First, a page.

The 3DS lands in Australia in a matter of days now. Drawing momentum from the usual wind of everywhere else having it already, its impending arrival â€“ backed by impressions posted on forum threads in America and England â€“ is so strong it can be tasted. Desirability fills the air. The pristine sheen of our original DS consoles (no matter which model we settled with) has since been worn away by scratches and prints left by oily fingers, the grime from our dirty hands stuck to the buttons, and this only intensifies the desire perpetrated by unboxing videos that display units that literally glitter with the sheen of untouched newness.
This intense awareness, spread by the internet as powerful winds spread wildfire, has managed to sew seeds of want within even me, despite my bitter, recorded cynicism. I have good reasons to want to avoid the console, battery life and the potential for region-locking not least among them, but at the same time it’s just so… new. And, like most people, I like new things.
Rational thinking and an ability to step back and look at things from a wider perspective becomes difficult at times like these. There’s a lot more to a new console than the games that you can play on it. Were it just about the games (and let’s be clear in that it’s not â€“ people have sung praises for the breadth of the 3DS’s launch line-up, but less so the depth), then I wouldn’t require the kind of willpower usually reserved for routine jogging in order to let the console’s launch pass me by. I could maintain sensible thoughts without effort â€“ I still have my DS Lite, and the copy of Okamiden that is presently inserted in its slot is likely a more rewarding gaming experience than the entirety of the current 3DS line-up combined. So why upgrade?
Likely, it’s because I like razzle-dazzle as much as the next guy, and the next guy likes razzle-dazzle more than he cares to admit. We all do. I want to pick up a 3DS because I want to look at the pretty effect of the visuals, and I want this in spite of previous experience telling me that I will have to hold the console at a specific angle and strain my eyes somewhat in order for the illusion to properly function. I want it even in the face of the reports of headaches (of the literal kind) and error screens that have arrived with alarming swiftness. I want in spite of knowing that there’s a good chance that, after a week or so of giddy novelty, I will decide that the 3D effect simply isn’t worth the effort and slid the intensity switch all the way to the off position.
More significantly, perhaps, I want to attract onlookers. I want my advanced knowledge of the console, and smart pre-order, to pay itself off through the approval of curious onlookers, lining up behind me like lemmings ready to throw themselves off of a cliff, waiting to be amazed by this new thing that I was among the first to own. To a degree, this applies to all consoles â€“ we allow compromises with regard to the software because we’re capable of being rubbed by the smitten of its display of new technology.
That I won’t be buying a 3DS has nothing to do with my ability to rationally look at the software. Were it not, specifically, for the already spoken of ability to region-lock game carts (furious doesn’t even begin to describe my personal stance here) then I might be just as prone to making excuses as everyone else: it’ll still play my old DS games (although they will look murky on the higher resolution screen), I got in on Dick Smith’s $300 pre-order offer (although $300 is still a fair chunk of money), better games are coming down the line (although the hardware may well be cheaper and/or revised by that point), I do kind of want to play that new Pilotwings game (although there are a dozen DS games that are probably better available at a fraction of the cost). And you know what â€“ those excuses are perfectly fine. They may be on the self-deceiving side, but that’s only because humans seem to be wired to justify things in weird ways. The fact is that most people buying a 3DS on day 1 are doing so because of the novelty of the new and, fairly enough, the value of that novelty will very likely stretch a good distance.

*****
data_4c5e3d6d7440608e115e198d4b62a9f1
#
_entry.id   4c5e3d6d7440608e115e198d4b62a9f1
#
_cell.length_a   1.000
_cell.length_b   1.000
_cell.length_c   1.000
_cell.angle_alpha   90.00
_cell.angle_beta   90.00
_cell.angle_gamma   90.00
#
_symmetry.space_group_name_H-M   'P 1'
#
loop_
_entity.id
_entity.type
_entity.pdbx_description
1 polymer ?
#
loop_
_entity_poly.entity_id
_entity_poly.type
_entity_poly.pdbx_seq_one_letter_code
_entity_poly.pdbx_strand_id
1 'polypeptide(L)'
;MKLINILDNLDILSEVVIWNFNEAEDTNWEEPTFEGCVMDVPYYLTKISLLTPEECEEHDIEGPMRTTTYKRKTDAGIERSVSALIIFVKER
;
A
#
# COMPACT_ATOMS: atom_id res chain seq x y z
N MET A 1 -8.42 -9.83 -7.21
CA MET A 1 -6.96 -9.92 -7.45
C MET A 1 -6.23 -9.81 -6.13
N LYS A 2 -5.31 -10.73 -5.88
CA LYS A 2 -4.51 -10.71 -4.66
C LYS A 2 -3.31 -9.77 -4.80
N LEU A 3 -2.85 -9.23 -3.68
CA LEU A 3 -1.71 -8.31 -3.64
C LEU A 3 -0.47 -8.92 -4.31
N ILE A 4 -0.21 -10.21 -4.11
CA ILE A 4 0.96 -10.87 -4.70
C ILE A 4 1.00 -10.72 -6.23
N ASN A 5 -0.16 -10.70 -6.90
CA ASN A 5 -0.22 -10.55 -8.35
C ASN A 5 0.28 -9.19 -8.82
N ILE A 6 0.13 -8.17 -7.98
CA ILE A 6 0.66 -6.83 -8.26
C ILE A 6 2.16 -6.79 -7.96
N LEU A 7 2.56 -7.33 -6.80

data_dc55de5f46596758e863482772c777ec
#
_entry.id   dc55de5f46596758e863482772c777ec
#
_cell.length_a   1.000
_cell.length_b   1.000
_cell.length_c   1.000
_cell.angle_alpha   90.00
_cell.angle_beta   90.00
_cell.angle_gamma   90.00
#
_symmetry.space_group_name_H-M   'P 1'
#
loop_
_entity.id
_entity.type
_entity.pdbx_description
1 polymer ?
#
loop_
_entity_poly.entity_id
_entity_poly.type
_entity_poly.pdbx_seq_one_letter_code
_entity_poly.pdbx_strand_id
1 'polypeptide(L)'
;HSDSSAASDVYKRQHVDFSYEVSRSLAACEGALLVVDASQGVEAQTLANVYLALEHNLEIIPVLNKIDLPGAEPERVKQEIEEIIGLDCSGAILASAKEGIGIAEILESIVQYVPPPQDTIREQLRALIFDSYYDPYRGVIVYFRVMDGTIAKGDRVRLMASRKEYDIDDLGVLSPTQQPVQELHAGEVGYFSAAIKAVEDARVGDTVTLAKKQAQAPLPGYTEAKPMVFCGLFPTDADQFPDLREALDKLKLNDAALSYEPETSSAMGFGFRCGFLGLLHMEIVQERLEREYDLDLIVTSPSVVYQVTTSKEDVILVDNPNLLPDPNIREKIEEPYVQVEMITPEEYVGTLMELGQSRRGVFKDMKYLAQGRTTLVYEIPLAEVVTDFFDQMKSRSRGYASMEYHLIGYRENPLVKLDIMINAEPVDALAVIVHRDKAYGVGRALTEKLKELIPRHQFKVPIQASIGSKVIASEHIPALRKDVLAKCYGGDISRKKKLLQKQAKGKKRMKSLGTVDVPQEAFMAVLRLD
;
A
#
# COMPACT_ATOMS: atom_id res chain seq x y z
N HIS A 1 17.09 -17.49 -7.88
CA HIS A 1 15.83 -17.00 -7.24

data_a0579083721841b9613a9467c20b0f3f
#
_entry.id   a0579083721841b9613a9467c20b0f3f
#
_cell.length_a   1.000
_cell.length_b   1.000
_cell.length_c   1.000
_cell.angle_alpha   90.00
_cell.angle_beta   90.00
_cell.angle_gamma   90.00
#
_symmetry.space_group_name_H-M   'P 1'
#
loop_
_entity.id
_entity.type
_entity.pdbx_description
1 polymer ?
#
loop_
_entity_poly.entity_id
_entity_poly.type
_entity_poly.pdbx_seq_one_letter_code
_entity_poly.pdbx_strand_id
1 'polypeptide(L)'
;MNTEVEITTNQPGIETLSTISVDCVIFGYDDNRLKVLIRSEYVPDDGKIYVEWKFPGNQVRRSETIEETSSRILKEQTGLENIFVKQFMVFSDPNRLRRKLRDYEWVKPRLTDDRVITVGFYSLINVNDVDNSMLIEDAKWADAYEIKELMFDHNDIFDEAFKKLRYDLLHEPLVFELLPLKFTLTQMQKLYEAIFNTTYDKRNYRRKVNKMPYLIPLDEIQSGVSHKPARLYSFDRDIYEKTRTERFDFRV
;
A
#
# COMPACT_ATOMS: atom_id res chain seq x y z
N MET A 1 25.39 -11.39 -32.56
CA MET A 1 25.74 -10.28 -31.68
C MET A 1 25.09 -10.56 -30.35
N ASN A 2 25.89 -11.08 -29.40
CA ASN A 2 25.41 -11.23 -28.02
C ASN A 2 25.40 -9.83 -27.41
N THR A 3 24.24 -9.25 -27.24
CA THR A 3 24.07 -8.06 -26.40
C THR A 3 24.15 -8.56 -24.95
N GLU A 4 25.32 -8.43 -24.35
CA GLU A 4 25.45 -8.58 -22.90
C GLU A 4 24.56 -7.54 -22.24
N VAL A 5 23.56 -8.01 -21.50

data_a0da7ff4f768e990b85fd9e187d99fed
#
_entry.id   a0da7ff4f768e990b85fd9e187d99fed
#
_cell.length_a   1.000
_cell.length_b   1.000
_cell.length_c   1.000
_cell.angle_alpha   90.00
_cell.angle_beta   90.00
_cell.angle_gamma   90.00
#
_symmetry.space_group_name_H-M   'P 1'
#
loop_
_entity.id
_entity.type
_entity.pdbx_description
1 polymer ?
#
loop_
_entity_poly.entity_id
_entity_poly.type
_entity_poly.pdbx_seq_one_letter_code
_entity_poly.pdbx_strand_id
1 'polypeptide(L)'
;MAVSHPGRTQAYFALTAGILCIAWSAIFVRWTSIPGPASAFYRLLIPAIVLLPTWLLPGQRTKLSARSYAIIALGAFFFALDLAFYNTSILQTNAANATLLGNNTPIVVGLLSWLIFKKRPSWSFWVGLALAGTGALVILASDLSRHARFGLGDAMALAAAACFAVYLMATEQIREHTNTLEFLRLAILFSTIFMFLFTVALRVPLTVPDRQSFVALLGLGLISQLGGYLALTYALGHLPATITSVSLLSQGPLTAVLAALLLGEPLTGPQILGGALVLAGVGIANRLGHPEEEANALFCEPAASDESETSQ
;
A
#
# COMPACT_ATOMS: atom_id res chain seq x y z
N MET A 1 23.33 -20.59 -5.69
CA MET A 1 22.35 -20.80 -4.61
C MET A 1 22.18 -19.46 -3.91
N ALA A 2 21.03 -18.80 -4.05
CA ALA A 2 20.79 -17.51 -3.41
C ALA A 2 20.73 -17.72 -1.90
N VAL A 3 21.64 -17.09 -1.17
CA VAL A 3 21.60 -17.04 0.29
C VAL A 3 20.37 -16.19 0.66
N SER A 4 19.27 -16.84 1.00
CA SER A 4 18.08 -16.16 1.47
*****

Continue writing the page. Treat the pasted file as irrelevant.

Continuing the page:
This is probably what it means to be an early adapter. The price of (720p) HD televisions around the time the 360 launched is a frightful thing to think of today, but I’ll be damned if it wouldn’t have been a particularly amazing time to play Dead or Alive 4 with those textures shimmering in all of their crisp glory. It’s not just the product we’re paying for â€“ it’s the moment. It’s hard to justify a $3000 television as a real investment when you’ll be able to get a better one for $700 or so four odd years down the line. Maybe less if you’re willing to barter and shop around.
And so my stubborn stance against the 3DS is kicking my imagination into overdrive. While Okamiden threatens to melt my poor Lite’s dinosaur of a graphics processor, in my mind I pretend that it is 2005 again â€“ that I am seeing truly competent 3D on a handheld device for the first time, and that my eyes can hardly process the amazing images they are being asked to accept. Somehow, this helps to make it feel that little bit more impressive, and I am suddenly transported to the headspace of my ten-year-old self, gasping through a jaw so wide its become dislocated as impossible visual fidelity bursts forth from not one, but two impossibly vibrant full-colour screens.
So to those who don’t care about about the 3DS’s issues (although I do hope that Nintendo gets flooded with angry letters from people who purchased games while on holiday), and who simply want to experience something amazing before it becomes blasÃ©, then all the more power to you. To this day, I still regret that I never saw a Neo Geo pushing mega-sprites around the screen while is was still, as Mikolai put it, the Rolls Royce of gaming.
Maybe I should start stupidly saving my pennies for an NGP.